With the Chairman of the High Council for National Reconciliation Abdullah Abdullah adopting a conciliatory tone and PM Khan expressing concern that he is determined to do everything to reduce violence and move towards a ceasefire, it is expected that the Af-Pak relationship is ready for a reset. Addressing the challenges, Pakistani Foreign Minister Shah Mahmood Qureshi has reiterated the need to remain vigilant against the "peace spoilers" in the region. Under such circumstances, if Pakistan is willing to step up its game in the war-torn nation, it is a welcome move that can prove beneficial, desirable, and achievable for the road ahead.  Furthermore, the two neighbours have agreed to uphold mutual and full respect for one another’s sovereignty, together with acknowledging that unless they work together, durable peace will remain a distant dream.

However, there are several existing challenges that can slow down the efforts to improve the ties which need to be addressed for the successful execution of the peace-negotiations as well as the burgeoning bilateral relations between Afghanistan and Pakistan.

Divergences in the bilateral ties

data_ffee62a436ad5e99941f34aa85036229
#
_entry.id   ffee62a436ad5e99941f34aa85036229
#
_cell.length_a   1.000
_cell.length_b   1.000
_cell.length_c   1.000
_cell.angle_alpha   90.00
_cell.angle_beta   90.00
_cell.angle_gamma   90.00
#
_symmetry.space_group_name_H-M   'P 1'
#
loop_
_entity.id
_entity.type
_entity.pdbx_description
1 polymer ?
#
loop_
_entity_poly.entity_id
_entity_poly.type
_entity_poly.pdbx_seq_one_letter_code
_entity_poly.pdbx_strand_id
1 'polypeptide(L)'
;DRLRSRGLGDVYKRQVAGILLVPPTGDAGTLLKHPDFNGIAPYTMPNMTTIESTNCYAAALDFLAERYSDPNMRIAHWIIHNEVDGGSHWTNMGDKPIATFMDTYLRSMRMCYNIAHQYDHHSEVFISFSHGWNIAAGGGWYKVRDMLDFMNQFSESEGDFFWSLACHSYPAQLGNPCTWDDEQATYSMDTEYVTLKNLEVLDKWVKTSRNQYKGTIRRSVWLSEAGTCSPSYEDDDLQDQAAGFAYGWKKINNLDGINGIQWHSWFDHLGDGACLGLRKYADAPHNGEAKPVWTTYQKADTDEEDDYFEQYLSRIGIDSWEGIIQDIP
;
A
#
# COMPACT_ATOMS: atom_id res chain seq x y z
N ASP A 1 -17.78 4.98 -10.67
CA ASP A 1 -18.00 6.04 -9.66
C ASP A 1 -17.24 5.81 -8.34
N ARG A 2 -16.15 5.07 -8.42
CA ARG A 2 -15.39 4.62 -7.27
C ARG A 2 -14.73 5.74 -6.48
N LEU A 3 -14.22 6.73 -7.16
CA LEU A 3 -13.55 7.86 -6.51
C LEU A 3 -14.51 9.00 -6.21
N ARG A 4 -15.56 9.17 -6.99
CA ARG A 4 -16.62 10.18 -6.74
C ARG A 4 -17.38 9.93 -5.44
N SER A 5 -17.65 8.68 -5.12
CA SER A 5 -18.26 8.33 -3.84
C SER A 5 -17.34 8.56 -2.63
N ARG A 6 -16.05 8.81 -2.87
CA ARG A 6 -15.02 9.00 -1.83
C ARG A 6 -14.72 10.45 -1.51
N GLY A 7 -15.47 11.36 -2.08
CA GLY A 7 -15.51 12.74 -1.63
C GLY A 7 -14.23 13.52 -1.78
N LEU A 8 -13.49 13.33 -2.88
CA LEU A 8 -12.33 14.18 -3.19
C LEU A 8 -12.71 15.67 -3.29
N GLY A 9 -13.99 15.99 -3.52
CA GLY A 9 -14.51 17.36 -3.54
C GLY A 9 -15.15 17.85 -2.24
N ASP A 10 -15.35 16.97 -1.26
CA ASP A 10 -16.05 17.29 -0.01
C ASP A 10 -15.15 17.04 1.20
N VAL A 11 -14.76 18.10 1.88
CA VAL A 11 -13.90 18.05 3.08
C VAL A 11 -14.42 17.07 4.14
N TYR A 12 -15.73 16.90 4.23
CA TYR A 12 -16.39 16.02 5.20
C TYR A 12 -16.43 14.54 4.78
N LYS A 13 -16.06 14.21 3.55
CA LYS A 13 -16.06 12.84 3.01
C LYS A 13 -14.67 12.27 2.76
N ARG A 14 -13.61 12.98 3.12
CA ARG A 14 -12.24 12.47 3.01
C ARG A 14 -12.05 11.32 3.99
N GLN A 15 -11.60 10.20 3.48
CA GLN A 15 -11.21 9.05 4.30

Despite President Ashraf Ghani’s rapprochement with Pakistan intended to obtain assistance for negotiations with the Taliban and PM Khan’s public reiteration of support to an “inclusive and the comprehensive political settlement,” the prospects of broad-based intra-Afghan negotiations have become a victim to certain obstacles present in the bilateral relations. Such challenges are governed both by domestic and regional concerns. Firstly, the fear of sanctions by the Financial Action Task Force (FATF) leading to a loss of prestige and economic benefits generated an urgent requirement for Pakistan to facilitate the US withdrawal process by bringing the Taliban to the negotiating table. However, the absence of the Afghan government from many other multilateral forums particularly - Moscow process in 2019 and the US-Taliban peace agreement signed in February 2020, enhanced the pre-existing suspicions between the two neighbours.